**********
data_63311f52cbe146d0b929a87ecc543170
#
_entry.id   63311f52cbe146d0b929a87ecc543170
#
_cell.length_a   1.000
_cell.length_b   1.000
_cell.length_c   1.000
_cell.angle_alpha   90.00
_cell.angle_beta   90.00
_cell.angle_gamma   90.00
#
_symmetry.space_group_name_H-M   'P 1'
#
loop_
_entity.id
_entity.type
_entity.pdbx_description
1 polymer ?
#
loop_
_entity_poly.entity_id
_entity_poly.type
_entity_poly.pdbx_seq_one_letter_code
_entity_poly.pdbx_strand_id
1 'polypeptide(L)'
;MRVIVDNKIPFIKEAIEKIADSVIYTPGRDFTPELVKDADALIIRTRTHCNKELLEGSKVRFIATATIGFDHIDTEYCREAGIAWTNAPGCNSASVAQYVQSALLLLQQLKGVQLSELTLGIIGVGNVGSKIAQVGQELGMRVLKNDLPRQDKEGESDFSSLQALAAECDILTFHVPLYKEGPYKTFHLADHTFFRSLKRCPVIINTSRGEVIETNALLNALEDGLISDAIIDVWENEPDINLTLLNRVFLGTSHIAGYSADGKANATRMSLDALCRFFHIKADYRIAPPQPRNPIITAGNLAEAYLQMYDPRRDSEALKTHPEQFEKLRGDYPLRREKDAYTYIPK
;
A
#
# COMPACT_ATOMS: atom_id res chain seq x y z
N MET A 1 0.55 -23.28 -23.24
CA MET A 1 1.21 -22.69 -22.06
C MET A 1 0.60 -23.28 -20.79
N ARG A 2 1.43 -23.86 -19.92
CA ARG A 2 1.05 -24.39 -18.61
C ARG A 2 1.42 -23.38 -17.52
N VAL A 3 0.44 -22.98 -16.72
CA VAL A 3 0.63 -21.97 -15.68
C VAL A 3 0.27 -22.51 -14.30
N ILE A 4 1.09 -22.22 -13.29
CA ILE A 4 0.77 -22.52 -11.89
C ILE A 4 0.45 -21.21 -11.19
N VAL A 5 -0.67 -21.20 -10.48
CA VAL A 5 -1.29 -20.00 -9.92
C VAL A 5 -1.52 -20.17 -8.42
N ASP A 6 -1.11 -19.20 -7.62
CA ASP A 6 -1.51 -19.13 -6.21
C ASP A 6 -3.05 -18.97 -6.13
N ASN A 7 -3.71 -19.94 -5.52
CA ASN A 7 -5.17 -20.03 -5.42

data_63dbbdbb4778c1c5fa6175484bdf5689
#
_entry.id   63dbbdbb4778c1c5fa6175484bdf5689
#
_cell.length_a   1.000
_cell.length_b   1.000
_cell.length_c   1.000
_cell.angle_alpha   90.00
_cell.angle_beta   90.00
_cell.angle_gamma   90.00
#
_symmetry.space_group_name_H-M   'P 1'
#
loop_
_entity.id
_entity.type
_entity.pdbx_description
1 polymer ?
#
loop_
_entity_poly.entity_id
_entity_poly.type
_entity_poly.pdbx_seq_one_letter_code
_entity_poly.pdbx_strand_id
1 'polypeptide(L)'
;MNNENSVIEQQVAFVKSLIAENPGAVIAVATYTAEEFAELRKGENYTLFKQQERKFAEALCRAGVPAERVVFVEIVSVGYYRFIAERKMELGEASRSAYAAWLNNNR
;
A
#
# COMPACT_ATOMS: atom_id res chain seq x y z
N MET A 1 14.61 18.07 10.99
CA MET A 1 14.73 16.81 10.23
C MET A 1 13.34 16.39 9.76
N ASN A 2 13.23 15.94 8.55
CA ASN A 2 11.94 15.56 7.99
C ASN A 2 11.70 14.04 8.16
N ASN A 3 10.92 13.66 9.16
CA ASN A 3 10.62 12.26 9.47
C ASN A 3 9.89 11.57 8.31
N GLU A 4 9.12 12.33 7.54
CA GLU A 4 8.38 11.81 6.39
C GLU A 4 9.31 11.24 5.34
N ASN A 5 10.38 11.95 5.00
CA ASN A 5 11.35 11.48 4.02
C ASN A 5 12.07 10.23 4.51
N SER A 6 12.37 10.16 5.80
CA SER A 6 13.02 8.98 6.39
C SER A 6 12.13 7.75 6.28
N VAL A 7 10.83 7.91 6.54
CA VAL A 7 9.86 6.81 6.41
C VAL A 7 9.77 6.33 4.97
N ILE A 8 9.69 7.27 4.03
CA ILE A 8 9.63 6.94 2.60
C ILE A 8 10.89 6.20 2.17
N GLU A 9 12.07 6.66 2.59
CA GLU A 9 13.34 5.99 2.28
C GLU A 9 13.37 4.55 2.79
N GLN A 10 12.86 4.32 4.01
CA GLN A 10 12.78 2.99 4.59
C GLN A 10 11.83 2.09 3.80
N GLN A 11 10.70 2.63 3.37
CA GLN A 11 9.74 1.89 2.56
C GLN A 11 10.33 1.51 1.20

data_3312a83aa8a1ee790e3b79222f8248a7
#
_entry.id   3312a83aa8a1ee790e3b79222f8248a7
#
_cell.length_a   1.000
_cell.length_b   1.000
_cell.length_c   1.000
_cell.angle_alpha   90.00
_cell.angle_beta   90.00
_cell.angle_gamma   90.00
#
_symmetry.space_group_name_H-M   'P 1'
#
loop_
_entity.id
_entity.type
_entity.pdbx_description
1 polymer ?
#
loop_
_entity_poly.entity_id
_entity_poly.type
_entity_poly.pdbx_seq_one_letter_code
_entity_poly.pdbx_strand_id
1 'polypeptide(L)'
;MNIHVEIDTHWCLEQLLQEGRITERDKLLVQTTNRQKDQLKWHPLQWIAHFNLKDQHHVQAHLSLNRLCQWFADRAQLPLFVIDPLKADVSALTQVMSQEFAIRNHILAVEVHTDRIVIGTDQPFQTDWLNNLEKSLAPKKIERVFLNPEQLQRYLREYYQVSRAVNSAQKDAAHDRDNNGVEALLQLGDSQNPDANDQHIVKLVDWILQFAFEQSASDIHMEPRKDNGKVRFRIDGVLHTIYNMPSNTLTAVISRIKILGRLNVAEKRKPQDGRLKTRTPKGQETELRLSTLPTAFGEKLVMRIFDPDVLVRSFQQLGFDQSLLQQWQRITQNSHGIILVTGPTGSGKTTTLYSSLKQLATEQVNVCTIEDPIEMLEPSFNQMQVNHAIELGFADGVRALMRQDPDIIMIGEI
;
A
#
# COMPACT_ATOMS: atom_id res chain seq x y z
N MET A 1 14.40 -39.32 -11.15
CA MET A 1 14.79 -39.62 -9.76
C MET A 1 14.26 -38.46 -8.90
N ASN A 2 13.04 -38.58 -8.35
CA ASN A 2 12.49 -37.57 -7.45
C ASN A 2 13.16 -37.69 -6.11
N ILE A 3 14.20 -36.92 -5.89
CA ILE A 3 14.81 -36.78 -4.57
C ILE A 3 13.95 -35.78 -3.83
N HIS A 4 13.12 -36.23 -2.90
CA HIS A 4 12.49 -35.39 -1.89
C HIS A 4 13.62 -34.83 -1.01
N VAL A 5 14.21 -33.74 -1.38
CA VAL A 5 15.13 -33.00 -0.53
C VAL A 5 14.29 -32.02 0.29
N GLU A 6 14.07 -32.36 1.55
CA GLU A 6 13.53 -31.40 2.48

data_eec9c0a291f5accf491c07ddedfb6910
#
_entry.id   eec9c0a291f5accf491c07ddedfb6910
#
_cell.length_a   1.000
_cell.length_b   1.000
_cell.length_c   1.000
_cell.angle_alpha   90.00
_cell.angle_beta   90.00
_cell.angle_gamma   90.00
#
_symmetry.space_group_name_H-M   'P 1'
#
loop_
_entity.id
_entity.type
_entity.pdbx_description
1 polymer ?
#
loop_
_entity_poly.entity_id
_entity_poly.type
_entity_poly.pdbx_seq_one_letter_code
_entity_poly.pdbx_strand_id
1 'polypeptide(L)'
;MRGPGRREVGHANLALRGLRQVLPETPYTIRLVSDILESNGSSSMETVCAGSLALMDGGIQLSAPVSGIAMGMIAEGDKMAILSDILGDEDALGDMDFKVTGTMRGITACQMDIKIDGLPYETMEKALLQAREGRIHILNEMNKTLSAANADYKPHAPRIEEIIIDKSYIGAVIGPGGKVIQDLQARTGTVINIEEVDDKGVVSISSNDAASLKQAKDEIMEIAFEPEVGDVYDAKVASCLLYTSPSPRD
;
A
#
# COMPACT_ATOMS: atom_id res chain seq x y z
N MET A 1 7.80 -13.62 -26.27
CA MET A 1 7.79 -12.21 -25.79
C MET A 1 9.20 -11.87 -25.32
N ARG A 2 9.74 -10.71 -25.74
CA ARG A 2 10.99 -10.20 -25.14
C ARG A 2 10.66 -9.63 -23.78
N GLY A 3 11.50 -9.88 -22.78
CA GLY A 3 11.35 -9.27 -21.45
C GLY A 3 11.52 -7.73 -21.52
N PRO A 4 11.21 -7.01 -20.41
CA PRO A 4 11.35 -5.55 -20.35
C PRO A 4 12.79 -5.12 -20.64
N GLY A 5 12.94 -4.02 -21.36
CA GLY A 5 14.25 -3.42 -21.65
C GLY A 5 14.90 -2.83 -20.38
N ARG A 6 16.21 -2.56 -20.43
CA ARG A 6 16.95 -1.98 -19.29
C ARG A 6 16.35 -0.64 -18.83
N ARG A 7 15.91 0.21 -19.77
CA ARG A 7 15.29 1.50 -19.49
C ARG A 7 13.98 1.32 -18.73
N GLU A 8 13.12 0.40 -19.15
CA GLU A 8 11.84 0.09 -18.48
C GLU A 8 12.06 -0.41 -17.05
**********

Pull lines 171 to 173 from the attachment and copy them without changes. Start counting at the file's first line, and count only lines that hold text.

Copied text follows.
#
_symmetry.space_group_name_H-M   'P 1'
#